>>4459308The explorers had not dared come any closer after that.And to the far west, a large settlement lay, that one which had been visited once before already in order to collect the pieces for the tank. It was a town of vast brick chimneys and factory complexes, most built during the war effort itself. Surrounding it were old fortifications long-since abandoned shortly after the factory gears had stopped, though not before leaving the soils even more poisoned and polluted than the rest of this soured earth. A railway trailed off from it going far into the distance, though it had likely been well over thirty years since the last a train had ever been on it.There was a tribe in this town, that much was obvious even when the explorers were only viewing from a distance. Though smaller and often more twisted than the people of Camelot, they remained true men, and by the looks of things the most organised that had yet been seen. The explorers camped for a time, and saw a hunting party arrive at the town, the meat of various beasts in tow, alongside assorted other food that had been gathered in addition –meagre pickings for sure, but evidently enough to allow this group to subsist by the barest margins if nothing else.Thus were the things the explorers saw on their travels, diligently recorded in ink upon rat skin parchment. The picture it painted of the outside world wasn't a pretty one by any means, but it was knowledge nonetheless.And knowledge would always be worth something.---Technology:>Industry - ClothesmakingDiplomacy:>Peace - Contact the westerners>War - Subjugate the westernersEconomy:>Resources - Logging Expeditions>Resources - Expand AgricultureCulture:>Art - New Religious Iconography>Art - CraftsFaith:>Faith - Clergy>Faith - Shrines>Faith - SyncretismMisc:>Write In
>>4459309>>Resources - Logging Expeditions
>>4459309>>Resources - Expand AgricultureJust thought it over. Changing to this. If the eventual goal is to contact, and trade with the westerners we must take into consideration having more to trade. If they live in more urbanized ruins of what must of been an industrial powerhouse endlessly pumping ammo and arms back during the war, that must've been a lot of pollution into the surrounding landscape. I really doubt they have much in the ways of food, and here we are, sitting atop what seems to be the best surviving farmland in the area. We could make good use of that, and trade it off to them. iirc, we've already been growing the beans for years and years, which help replenish the soil quality. If we have anything we could use to start growing another crop, we could cycle the beans out into some new farmland, and grow whatever crop we could get our hands on where the beans were, in the best soil.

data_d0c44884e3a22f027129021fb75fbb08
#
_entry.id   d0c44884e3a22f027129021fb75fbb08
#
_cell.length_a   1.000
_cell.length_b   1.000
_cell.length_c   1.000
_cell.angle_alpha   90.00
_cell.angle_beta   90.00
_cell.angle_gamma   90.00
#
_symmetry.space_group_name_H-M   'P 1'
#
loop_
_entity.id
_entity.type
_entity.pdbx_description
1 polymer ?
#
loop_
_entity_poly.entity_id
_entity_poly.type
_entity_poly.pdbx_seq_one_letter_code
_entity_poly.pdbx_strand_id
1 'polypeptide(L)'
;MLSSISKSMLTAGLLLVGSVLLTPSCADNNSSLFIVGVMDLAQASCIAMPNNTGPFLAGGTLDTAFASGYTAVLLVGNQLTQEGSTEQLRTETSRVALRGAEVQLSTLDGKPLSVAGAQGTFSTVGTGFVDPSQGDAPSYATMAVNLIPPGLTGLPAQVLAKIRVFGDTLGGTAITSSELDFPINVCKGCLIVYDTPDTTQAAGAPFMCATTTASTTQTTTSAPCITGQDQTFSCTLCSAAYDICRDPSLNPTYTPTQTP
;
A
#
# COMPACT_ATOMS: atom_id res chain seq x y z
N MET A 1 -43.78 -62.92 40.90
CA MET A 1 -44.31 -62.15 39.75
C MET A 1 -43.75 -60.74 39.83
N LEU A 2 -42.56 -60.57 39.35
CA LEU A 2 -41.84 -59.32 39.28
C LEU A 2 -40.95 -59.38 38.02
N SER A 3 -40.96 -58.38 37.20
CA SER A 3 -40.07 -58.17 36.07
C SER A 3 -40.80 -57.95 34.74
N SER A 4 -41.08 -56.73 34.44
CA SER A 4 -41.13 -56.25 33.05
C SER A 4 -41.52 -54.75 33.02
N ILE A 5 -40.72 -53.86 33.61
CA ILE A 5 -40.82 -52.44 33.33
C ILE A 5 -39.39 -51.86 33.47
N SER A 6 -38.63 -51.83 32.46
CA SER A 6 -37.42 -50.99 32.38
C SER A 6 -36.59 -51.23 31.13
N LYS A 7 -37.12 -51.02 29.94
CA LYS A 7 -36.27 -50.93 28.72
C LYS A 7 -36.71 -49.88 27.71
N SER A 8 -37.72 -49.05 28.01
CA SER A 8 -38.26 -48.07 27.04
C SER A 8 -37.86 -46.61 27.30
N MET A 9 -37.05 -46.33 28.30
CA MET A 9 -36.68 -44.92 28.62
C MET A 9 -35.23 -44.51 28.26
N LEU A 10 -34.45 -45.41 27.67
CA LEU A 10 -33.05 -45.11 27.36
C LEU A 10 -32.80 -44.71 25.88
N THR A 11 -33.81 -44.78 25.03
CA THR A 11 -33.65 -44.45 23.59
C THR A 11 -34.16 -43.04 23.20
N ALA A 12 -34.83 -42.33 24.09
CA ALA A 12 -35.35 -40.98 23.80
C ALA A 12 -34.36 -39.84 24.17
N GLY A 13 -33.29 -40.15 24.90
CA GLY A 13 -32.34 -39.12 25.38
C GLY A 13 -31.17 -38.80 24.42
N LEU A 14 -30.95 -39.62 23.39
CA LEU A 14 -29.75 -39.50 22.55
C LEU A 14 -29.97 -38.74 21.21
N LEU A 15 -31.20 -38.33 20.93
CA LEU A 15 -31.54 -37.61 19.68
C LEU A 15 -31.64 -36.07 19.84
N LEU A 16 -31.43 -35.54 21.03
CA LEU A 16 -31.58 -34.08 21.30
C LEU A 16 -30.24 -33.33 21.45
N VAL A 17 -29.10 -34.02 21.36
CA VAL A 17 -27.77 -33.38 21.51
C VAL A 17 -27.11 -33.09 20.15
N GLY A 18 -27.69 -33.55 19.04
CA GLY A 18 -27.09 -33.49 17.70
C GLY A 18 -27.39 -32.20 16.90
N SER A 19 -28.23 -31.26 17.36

>>4459309>Resources - Expand AgricultureOur main resource is our food we should really specialize in it
>>4459309>Resources - Expand Agriculture
>>4459309>Industry - Clothesmaking
>>4459309>Resources - Expand AgricultureFood surplus for trading.
>>4459347>>4459365>>4459391>>4460571For the first couple of decades of Camelot's existence, farming had taken place purely within its limits, and for good reason too –those were the most fertile and untouched lands, and with the refurbishment and expansion of the existing fortifications, the safest too. Combine such factors with the fact that they simply only had enough people to farm a certain amount of land, and it simply made sense.Recently though, it seemed to Victoria that that had begun to change. The farmable space behind Camelot's walls was large, but by now even that had all been filled up as the population steadily grew. Now, they were pushing outwards, planting fields not just within Camelot's walls, but outside them too, into the Green Country.Such ventures still remained small scale, clinging to the lands near Camelot, those who farmed upon them careful to return to the safety within its walls once night fell. And green though the land might have been, these were still lesser soils than Camelot's own, thinner and more damaged, their yields smaller and less good tasting. It was the beginnings of a process that would see farming stretch out beyond this last redoubt, but it remained only a beginning.At times though, even a beginning was enough.---Technology:>Industry - Clothesmaking>Agriculture - Crop RotationDiplomacy:>Peace - Contact the westerners>War - Subjugate the westernersEconomy:>Resources - Logging ExpeditionsCulture:>Art - New Religious Iconography>Art - CraftsFaith:>Faith - Clergy>Faith - ShrinesMisc:>Write In
>>4460844>Art - Crafts
>>4460844>>Agriculture - Crop RotationAll in, man. How long has it been? Probably 40-50 years now? And we're not rotating crops yet? Holy FUCK
>>4460844>Agriculture - Crop RotationWe aren’t doing this! We need to fix that ASAP
>>4460857You are rotating crops, this just puts it on a much larger and organised scale combined with the expanded farmland. Basically turning it from just something that's being done to a central facet of the whole system, if that makes sense.Right now we're still closer to 30 years than 40 –at most its been a few years since Edgar died. Some of the really old folks could pin it down to the early 1970s if they bothered, but that calendar hasn't been in use for a long time now.
>>4460875Neat, thanks for clearing that up.
>>4460844>Agriculture - Crop Rotation
>>4460844>Agriculture - Crop Rotation1/3 system.